Are American Children's Problems Getting Worse? A 13-Year Comparison

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Abstract

Objective:

To determine whether the prevalence of children's behavioral/emotional problems changed significantly over a 13-year period.

Method:

Problems and competencies reported by parents and teachers for a random sample of 7 to 16 year olds assessed in 1989 were compared with those reported by parents for a 1976 sample and by teachers for a 1981 to 1982 sample. Parent reports were obtained with the Child Behavior Checklist; teacher reports were obtained with the Teacher's Report Form.

Results:

Problem scores were higher and competence scores were lower in 1989 than in the earlier assessments. The secular changes were small but included diverse problems, syndromes, and competencies. Changes did not differ significantly by age, gender, socioeconomic status, nor black/white ethnicity. Correlations of 0.97 to 0.99 between rankings of item scores across 7.5− and 13-year intervals support the stability of the assessment procedures. Despite increases in problem scores, the 1989 U.S. scores were not higher than those in several other cultures.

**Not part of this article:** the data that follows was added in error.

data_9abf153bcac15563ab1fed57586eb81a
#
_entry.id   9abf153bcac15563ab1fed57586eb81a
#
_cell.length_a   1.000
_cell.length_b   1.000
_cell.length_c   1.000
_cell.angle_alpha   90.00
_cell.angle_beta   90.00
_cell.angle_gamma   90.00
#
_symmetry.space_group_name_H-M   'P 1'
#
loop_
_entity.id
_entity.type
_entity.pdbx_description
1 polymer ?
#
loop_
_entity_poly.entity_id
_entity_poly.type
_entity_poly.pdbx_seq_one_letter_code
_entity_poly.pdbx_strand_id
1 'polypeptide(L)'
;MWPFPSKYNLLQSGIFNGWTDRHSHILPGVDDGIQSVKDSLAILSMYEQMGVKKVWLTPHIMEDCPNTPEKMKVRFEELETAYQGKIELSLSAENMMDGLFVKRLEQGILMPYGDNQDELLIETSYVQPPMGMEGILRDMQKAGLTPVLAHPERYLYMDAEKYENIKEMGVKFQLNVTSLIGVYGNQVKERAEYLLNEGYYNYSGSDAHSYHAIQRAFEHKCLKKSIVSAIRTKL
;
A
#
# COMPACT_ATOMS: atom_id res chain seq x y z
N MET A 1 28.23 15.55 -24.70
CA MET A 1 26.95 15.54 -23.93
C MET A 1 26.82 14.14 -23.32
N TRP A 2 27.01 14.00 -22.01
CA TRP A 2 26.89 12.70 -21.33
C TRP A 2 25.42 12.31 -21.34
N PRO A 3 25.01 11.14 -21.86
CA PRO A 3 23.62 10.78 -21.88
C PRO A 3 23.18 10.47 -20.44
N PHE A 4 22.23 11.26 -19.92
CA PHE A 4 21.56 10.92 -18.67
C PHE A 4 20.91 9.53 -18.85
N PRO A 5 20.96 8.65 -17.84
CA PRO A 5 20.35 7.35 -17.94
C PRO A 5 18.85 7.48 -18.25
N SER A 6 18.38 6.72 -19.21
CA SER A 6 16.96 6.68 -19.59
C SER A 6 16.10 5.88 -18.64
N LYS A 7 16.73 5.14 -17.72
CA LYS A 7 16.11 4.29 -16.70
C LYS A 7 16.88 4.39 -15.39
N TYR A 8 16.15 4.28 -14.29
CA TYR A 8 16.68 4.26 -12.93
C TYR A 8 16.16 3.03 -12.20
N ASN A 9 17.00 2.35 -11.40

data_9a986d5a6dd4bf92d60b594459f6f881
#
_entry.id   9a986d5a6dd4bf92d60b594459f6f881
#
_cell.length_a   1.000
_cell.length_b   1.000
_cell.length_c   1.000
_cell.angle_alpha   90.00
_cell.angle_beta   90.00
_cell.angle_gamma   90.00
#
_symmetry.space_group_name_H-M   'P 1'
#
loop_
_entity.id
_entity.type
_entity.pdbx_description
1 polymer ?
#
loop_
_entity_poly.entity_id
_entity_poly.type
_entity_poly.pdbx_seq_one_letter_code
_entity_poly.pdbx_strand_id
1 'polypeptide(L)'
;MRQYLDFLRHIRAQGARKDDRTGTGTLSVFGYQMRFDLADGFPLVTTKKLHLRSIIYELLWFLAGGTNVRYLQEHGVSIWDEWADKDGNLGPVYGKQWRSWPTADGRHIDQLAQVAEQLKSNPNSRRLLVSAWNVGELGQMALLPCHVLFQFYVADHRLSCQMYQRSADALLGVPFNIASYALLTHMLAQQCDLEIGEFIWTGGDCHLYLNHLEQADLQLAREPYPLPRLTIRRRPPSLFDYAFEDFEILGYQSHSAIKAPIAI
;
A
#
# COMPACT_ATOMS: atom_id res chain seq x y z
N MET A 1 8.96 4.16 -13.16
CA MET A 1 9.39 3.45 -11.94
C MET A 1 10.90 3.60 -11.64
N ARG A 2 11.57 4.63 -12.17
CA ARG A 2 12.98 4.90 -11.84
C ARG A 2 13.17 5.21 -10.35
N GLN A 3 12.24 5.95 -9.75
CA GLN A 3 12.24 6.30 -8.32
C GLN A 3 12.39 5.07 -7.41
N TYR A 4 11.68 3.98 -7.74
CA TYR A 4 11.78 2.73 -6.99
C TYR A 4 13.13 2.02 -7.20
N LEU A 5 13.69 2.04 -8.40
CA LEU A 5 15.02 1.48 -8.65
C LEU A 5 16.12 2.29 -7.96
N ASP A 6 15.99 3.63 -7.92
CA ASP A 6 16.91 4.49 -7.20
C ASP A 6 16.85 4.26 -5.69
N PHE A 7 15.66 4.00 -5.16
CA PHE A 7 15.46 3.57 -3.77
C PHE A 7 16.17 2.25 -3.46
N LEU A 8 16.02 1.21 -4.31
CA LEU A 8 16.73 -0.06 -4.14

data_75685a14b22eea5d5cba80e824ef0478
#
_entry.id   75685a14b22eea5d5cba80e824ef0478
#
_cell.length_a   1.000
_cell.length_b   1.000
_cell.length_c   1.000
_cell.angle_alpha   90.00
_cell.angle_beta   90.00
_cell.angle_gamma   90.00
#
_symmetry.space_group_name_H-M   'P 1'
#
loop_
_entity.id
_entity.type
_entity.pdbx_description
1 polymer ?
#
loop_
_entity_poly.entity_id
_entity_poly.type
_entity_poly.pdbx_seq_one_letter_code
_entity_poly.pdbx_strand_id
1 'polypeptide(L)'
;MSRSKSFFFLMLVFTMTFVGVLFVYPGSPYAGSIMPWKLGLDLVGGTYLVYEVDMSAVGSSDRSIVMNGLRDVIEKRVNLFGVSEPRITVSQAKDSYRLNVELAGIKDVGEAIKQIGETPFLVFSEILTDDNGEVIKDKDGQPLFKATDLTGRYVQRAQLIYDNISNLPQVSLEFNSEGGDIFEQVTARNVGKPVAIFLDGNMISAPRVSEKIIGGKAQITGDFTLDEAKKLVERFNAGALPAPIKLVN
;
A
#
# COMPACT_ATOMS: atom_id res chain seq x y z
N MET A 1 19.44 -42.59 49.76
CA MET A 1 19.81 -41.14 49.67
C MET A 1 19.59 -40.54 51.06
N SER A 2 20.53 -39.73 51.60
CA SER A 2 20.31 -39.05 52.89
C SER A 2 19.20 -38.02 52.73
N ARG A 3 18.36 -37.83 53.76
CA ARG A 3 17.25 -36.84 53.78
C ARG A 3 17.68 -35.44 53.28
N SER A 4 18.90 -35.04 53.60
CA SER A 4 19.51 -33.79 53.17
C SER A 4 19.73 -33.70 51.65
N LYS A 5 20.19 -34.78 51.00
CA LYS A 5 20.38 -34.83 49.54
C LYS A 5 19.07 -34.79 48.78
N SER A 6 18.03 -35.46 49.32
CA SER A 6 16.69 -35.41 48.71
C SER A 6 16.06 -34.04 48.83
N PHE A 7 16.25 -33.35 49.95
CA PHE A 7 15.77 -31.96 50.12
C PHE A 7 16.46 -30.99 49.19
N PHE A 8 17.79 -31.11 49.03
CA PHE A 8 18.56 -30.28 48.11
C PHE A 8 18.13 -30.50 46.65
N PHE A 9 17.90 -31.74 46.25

Conclusions:

Viewed categorically in terms of caseness, more untreated children in the 1989 than the 1976 sample would be considered to need help. Multicohort longitudinal studies now in progress will test predictors of within- and between-cohort change. J. Am. Acad. Child Adolesc. Psychiatry, 1993,32,6:1145–1154.

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